Helpful fraud department: In this scam, the caller pretends to be with your financial institution’s fraud department. The caller is likely using a spoofed phone number so the incoming number looks legitimate. The caller explains that possible fraudulent activity occurred on your credit card, and they provide you with fake transaction details or your card number so you believe your card was compromised. They may even claim your card has been blocked. Under the guise of verifying your identity and helping you get a new card, the caller will attempt to gain your personal information and private banking information.
Amazon: This involves people operating under the guise of Amazon customer service, but the only service they’re providing is cleaning out your credit union account. If you get an unusual call from Amazon notifying you of a potential security breach, be very cautious about providing any personal information to them. If you get a text or email advising you to call Amazon, do not call the phone number in the message, and do not call Amazon at a phone number you found by searching online. If you get a message about a refund you did not expect, do not provide your credit union account information. In all of these cases, you should log in to your Amazon account and contact customer service from within your Amazon account. And remember: never click on a link in an email unless you know with absolute certainty who is sending that email.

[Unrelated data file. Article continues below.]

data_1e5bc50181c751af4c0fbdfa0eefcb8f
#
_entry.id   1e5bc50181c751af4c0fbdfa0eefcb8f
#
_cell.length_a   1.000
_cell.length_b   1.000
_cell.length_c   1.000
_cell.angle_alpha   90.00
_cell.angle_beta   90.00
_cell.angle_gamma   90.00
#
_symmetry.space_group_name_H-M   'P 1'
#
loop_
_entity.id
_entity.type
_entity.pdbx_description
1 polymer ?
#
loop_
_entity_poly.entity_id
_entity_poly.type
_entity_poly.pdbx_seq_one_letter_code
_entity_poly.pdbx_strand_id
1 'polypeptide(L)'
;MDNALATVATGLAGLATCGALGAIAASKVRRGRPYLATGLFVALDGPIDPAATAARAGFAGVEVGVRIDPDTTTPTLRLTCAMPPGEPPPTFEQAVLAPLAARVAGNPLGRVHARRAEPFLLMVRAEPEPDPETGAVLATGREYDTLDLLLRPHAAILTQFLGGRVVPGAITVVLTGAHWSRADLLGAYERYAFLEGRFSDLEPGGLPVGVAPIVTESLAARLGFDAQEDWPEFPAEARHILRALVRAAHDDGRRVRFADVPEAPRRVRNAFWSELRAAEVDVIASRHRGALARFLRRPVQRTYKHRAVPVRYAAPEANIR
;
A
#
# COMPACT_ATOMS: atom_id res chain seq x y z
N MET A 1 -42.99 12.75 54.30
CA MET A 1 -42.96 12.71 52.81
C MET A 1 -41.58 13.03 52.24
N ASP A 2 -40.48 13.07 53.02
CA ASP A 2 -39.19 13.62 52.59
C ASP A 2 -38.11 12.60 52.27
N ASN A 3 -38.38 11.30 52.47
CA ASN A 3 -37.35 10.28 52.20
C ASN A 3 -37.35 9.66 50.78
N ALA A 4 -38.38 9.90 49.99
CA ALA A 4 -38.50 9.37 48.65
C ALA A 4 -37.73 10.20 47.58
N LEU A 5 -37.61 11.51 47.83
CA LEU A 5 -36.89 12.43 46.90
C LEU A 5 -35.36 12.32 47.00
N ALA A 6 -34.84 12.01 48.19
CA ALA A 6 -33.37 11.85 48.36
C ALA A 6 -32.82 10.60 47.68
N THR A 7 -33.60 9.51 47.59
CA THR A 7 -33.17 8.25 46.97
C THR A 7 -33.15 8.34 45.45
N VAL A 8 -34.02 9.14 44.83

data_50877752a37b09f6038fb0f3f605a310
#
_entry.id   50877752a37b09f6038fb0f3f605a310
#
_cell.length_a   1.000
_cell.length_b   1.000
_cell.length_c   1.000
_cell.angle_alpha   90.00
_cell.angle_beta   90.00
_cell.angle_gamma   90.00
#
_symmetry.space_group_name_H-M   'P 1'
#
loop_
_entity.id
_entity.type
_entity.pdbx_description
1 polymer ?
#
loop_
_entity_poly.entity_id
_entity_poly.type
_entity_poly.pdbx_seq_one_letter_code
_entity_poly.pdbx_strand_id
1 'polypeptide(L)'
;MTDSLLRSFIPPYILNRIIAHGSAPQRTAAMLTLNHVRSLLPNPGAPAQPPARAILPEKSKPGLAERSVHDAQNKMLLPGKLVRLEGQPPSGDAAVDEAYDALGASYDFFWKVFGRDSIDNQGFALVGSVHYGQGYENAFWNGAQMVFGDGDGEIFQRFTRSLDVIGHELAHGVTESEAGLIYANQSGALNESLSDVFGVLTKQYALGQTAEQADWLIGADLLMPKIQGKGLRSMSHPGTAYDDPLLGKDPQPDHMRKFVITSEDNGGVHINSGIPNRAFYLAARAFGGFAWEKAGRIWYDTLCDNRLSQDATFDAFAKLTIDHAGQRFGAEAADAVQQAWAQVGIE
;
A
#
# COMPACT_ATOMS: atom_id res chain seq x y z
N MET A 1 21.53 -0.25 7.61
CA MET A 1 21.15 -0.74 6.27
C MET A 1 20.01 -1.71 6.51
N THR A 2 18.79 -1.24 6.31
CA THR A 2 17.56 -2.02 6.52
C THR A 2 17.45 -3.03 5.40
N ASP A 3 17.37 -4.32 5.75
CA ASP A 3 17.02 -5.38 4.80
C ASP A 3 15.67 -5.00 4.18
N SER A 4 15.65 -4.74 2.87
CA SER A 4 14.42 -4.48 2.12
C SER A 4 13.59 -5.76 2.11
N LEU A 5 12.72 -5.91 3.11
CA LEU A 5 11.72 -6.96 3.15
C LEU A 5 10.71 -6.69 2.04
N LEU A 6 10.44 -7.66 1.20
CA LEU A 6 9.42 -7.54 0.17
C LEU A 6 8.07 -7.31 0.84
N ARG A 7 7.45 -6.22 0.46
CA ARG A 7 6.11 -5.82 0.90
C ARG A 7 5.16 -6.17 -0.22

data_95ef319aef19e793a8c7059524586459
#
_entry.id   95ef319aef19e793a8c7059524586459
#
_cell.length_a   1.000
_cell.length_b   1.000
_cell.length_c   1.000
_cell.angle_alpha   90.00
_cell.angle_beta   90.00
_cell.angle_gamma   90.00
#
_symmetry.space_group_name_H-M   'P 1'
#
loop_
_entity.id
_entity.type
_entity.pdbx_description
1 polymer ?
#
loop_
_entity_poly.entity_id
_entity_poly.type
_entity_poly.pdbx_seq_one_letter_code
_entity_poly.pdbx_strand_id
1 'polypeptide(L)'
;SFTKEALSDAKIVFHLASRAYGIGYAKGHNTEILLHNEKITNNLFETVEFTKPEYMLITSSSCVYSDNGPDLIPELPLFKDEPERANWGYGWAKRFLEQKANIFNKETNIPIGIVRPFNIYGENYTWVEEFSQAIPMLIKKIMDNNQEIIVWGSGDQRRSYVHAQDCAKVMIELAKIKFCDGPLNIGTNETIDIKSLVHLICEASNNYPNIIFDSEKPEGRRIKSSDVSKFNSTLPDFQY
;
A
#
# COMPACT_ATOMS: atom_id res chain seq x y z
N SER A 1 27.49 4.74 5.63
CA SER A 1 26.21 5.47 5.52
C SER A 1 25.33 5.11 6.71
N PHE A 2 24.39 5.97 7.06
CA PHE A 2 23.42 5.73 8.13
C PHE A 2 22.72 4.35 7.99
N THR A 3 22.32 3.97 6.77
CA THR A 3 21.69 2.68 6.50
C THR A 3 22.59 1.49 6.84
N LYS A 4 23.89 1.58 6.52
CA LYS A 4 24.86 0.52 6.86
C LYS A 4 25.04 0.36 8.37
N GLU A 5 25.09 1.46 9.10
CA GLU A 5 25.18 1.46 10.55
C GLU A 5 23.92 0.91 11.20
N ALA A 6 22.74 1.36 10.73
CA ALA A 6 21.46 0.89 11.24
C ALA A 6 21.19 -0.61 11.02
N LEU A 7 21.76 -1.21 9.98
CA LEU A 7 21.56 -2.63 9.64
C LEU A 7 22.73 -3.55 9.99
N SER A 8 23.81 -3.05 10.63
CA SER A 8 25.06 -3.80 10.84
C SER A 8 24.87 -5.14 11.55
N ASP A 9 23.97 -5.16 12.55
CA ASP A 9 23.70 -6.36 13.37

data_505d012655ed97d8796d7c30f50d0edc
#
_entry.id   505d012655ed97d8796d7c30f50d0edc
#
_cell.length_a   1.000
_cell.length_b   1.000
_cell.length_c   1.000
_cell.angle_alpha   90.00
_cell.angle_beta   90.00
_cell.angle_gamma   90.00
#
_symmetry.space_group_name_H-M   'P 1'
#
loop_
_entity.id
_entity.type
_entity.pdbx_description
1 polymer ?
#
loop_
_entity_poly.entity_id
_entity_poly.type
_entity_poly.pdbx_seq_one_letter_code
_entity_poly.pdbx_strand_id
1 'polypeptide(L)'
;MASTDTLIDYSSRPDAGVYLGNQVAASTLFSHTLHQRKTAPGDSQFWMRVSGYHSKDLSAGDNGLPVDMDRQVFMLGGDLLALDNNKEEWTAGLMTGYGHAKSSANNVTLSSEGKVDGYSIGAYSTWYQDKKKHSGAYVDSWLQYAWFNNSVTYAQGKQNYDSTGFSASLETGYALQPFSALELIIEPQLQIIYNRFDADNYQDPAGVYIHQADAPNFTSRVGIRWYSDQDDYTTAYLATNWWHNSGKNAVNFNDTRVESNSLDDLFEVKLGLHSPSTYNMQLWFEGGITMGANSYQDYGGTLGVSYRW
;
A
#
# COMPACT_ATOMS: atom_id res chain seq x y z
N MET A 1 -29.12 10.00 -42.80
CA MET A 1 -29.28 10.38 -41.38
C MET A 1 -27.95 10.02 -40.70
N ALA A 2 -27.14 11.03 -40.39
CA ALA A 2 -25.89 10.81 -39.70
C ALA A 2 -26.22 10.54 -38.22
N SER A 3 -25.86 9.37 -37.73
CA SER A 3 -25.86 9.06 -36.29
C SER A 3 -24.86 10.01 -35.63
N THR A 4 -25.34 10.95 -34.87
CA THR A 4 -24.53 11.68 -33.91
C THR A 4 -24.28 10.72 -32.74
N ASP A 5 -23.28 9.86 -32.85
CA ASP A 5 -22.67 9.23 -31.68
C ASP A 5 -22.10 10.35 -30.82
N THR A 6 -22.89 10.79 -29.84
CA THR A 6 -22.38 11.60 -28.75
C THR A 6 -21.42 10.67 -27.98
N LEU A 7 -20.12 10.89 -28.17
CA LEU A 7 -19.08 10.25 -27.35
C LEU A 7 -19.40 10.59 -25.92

Economic impact payments: Scammers continue to target economic impact payments. Watch for these scams.
- Fraudsters send potential victims fraudulent checks, instructing the recipients to call a number or verify information online in order to cash the fraudulent checks.
- Stealing an economic payment from the U.S. mail.
- Phishing schemes with the intent of getting financial account information.
Learn about other Economic Impact Payment scams.
COVID contact tracing: Contact tracing is the process of identifying people who have come into contact with someone who has tested positive for COVID-19. Unfortunately, there are people out there pretending to be contact tracers, but are in fact scammers trying to steal your personal information. The Oregon Department of Justice has issued a warning about this scam.
COVID-19 vaccine-related: With every passing day, the news on COVID-19 vaccine distribution seems to change, and scammers, always at the ready, are taking advantage of the confusion. Besides a big dose of patience, here are some tips from the Federal Trade Commission to help you avoid a vaccine-related scam.
Unemployment benefits: Identity thieves are exploiting the COVID-19 pandemic by submitting bogus unemployment benefit claims and collecting benefits meant for others. According to the FBI, these unemployment scams are difficult to detect. Learn how to tell if you’ve been a victim of this type of scam and what you can do about it.Go to main navigation